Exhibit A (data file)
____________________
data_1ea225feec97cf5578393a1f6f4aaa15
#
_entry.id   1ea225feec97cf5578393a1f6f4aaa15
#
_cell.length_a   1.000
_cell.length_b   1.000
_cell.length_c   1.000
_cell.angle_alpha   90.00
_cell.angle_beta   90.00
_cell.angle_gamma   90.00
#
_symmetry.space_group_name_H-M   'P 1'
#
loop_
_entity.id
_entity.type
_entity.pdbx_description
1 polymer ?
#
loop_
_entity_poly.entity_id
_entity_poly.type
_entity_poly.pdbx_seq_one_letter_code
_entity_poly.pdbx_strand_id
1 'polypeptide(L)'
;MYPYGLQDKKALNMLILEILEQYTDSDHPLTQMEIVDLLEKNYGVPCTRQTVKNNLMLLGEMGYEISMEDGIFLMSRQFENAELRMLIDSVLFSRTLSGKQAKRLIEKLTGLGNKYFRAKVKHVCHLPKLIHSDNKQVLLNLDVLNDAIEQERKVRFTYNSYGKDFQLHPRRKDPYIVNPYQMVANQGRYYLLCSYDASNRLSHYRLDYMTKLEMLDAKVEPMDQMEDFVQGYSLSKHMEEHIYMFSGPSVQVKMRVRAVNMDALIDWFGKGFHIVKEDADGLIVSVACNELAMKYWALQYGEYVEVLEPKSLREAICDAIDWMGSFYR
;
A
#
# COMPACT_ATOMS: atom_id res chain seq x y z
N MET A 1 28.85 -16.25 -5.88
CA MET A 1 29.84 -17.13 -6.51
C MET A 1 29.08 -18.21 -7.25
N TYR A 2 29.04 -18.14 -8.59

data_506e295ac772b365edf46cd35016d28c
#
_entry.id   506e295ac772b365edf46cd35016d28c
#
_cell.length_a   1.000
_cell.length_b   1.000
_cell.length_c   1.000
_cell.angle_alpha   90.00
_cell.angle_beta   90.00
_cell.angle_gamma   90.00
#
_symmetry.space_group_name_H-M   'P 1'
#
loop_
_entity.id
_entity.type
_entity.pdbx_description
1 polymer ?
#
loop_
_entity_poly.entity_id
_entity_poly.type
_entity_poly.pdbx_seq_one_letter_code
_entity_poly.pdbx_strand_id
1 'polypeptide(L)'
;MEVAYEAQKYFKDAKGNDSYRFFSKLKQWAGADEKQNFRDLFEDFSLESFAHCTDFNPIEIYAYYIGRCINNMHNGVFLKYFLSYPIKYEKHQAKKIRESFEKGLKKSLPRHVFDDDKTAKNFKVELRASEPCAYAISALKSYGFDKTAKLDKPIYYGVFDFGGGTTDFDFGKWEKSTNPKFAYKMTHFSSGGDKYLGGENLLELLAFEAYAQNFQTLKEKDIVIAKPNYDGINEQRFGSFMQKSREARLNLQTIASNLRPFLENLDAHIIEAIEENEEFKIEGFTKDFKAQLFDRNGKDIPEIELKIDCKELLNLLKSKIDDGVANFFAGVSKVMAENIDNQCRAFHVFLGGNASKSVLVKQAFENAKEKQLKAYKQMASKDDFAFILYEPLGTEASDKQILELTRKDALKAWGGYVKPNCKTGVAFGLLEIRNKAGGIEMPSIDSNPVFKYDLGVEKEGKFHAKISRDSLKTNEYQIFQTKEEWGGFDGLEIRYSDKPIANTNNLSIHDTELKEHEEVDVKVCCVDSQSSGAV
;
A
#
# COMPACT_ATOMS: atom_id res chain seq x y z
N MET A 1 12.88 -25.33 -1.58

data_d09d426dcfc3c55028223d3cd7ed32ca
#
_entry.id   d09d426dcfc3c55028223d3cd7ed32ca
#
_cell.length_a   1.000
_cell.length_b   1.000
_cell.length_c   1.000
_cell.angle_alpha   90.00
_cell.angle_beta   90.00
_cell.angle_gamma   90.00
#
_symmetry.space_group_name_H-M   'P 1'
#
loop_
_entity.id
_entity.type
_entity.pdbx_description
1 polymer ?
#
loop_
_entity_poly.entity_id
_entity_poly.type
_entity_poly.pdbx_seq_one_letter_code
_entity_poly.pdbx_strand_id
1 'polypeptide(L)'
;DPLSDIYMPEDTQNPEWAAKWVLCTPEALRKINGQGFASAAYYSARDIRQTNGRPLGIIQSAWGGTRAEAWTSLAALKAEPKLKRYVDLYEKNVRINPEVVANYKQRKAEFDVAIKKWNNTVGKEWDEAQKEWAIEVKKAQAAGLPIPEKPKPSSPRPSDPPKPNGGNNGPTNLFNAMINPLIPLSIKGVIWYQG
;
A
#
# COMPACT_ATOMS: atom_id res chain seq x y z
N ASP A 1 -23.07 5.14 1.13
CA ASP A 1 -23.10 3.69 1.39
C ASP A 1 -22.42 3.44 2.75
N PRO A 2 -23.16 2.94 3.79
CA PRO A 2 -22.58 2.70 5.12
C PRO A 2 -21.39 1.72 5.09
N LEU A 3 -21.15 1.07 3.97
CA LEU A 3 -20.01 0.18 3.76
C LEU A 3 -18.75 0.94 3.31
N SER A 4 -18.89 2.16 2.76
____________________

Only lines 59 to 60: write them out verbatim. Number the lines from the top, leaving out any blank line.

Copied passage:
1 'polypeptide(L)'
;MEVAYEAQKYFKDAKGNDSYRFFSKLKQWAGADEKQNFRDLFEDFSLESFAHCTDFNPIEIYAYYIGRCINNMHNGVFLKYFLSYPIKYEKHQAKKIRESFEKGLKKSLPRHVFDDDKTAKNFKVELRASEPCAYAISALKSYGFDKTAKLDKPIYYGVFDFGGGTTDFDFGKWEKSTNPKFAYKMTHFSSGGDKYLGGENLLELLAFEAYAQNFQTLKEKDIVIAKPNYDGINEQRFGSFMQKSREARLNLQTIASNLRPFLENLDAHIIEAIEENEEFKIEGFTKDFKAQLFDRNGKDIPEIELKIDCKELLNLLKSKIDDGVANFFAGVSKVMAENIDNQCRAFHVFLGGNASKSVLVKQAFENAKEKQLKAYKQMASKDDFAFILYEPLGTEASDKQILELTRKDALKAWGGYVKPNCKTGVAFGLLEIRNKAGGIEMPSIDSNPVFKYDLGVEKEGKFHAKISRDSLKTNEYQIFQTKEEWGGFDGLEIRYSDKPIANTNNLSIHDTELKEHEEVDVKVCCVDSQSSGAV